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Marketing the Professions 'Hors d'Oeuvre' Style (Article 2 of 3)

by Nicholas A. Kosar  |  
November 14, 2013
  |  2,808 views

In the first part of this three-part series on new media professional services marketing, I explored the unique nature of professional services firms and why lawyers, accountants, and others generally find digital and social media marketing so challenging. This time around, I'll explore two characteristics that are a mark of successful digital marketing: keeping your outreach in bite-size portions, and marketing with a personal touch.

Marketing as an Hors d'Oeuvre: Bite Size Over Kitchen Sink

Whitepapers play their role in marketing. In the legal world, for example, lengthy and heavily cited law review articles also play their role, displaying the experience and intellectual prowess of their authors. Yet in a social and mobile world, people increasingly want to consume their content in bite-size servings.

Do I want to buy that Costco-sized food item? Maybe. But my purchase decision can be positively influenced by nibbling on a piece of the product first, when it's being cooked and served up on a toothpick just for me.

The point is, no one "reads" anything anymore. So, the first job is to offer a nibble—a tweet, a clickable link in a LinkedIn status update, or a 2-5-minute podcast or video.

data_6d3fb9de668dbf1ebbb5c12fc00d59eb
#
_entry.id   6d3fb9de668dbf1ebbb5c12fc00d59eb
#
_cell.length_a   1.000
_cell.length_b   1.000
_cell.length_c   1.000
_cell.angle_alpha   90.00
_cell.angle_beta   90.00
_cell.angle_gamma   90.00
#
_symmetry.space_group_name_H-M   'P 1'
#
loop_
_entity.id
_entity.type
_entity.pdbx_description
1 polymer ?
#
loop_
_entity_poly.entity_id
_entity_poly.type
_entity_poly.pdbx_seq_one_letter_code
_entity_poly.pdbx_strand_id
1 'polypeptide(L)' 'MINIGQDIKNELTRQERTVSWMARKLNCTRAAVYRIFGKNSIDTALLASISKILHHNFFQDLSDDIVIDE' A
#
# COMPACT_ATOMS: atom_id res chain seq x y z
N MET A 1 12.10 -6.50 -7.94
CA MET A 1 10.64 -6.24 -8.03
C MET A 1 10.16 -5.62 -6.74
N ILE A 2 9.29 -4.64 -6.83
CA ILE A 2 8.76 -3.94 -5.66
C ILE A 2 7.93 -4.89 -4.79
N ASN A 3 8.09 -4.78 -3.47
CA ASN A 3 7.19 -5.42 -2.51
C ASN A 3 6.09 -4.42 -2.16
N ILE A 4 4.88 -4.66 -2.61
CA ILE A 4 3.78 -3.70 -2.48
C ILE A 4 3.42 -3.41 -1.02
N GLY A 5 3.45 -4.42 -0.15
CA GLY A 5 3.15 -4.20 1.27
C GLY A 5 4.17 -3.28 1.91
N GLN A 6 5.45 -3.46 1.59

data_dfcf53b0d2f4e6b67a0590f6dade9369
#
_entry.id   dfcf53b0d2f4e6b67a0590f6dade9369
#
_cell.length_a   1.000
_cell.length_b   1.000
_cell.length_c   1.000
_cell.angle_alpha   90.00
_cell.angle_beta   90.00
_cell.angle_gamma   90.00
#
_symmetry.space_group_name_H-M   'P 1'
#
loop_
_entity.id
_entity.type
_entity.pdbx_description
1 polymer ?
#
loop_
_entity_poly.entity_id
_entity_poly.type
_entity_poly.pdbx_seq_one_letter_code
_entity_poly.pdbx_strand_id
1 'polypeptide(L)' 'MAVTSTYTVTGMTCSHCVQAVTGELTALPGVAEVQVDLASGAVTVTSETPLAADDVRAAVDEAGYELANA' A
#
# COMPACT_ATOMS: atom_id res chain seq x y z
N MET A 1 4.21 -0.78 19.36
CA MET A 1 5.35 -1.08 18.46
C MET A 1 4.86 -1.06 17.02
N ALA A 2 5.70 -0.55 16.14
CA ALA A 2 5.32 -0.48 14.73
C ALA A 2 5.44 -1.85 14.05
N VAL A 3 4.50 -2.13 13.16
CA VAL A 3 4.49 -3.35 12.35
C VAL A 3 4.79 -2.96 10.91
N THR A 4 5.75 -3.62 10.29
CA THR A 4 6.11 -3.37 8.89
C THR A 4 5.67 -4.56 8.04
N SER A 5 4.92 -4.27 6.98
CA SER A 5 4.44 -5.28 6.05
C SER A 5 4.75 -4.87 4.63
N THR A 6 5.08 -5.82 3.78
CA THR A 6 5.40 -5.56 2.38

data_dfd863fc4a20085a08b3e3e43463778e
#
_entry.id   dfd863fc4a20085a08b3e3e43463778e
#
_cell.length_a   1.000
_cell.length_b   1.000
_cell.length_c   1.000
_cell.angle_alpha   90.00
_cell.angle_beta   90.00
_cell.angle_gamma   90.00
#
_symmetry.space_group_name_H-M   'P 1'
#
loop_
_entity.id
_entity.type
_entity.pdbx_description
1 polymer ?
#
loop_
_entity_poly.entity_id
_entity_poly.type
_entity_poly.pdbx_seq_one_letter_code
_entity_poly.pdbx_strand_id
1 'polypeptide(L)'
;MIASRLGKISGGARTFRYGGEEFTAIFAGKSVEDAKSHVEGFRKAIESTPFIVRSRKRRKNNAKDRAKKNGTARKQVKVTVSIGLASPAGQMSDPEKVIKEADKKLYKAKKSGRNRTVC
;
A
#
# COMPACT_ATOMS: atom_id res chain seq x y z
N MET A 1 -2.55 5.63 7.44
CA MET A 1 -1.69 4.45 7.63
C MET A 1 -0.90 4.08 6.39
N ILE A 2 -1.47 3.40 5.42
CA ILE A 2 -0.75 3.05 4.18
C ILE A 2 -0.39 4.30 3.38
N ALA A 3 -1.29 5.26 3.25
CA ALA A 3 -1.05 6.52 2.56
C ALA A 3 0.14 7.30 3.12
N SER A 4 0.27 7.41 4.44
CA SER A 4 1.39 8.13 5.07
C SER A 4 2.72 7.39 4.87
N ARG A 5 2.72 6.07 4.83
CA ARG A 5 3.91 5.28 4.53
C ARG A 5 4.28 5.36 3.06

How? Try this:

  • Get comfortable with brevity. The true professional may find such brevity difficult to achieve. Consultancies are used to providing in-depth reports to their clients, and many lawyers feel compelled to be exhaustive in their legal briefs and recommendations—the more footnotes, the better! They are accustomed to aiming for length and thoroughness. That may be fine for client work product, but not for marketing oneself.
  • Start with a simple outline. It's been said that the easiest way to write a book is to write a top-level outline, expand it, and then write prose for each section of the outline. Filling it out section by section, you eventually end up with a book. In digital marketing, the process is reversed. That thorough analysis for a client should be parsed out and distributed in smaller pieces through the various digital and social media channels. Little seeds spread across a wider landscape increase the probability of success.

Bottom line: more frequent but shorter messages are perceived as more digestible to a potential reader, just like an hors d'oeuvre. So keep it short. With online tools, one can always provide access to deeper value by including a link to a more in-depth article.

It's a Social World: Marketing Is Now Personal


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Nicholas Kosar manages marketing campaigns for an AmLaw 100 law firm in Washington, DC. Prior to his work in the professional services sector, he was in book, magazine, and digital publishing.

LinkedIn: Nick Kosar

Twitter: @nakosar

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  • by Peter Byre Thu Nov 14, 2013 via web

    Great article Nicholas. Couldn't agree more about fee earners using their networks and explaining exactly why they should read, view, download etc If the content itself is client issue led, then that typically makes the process even more effective

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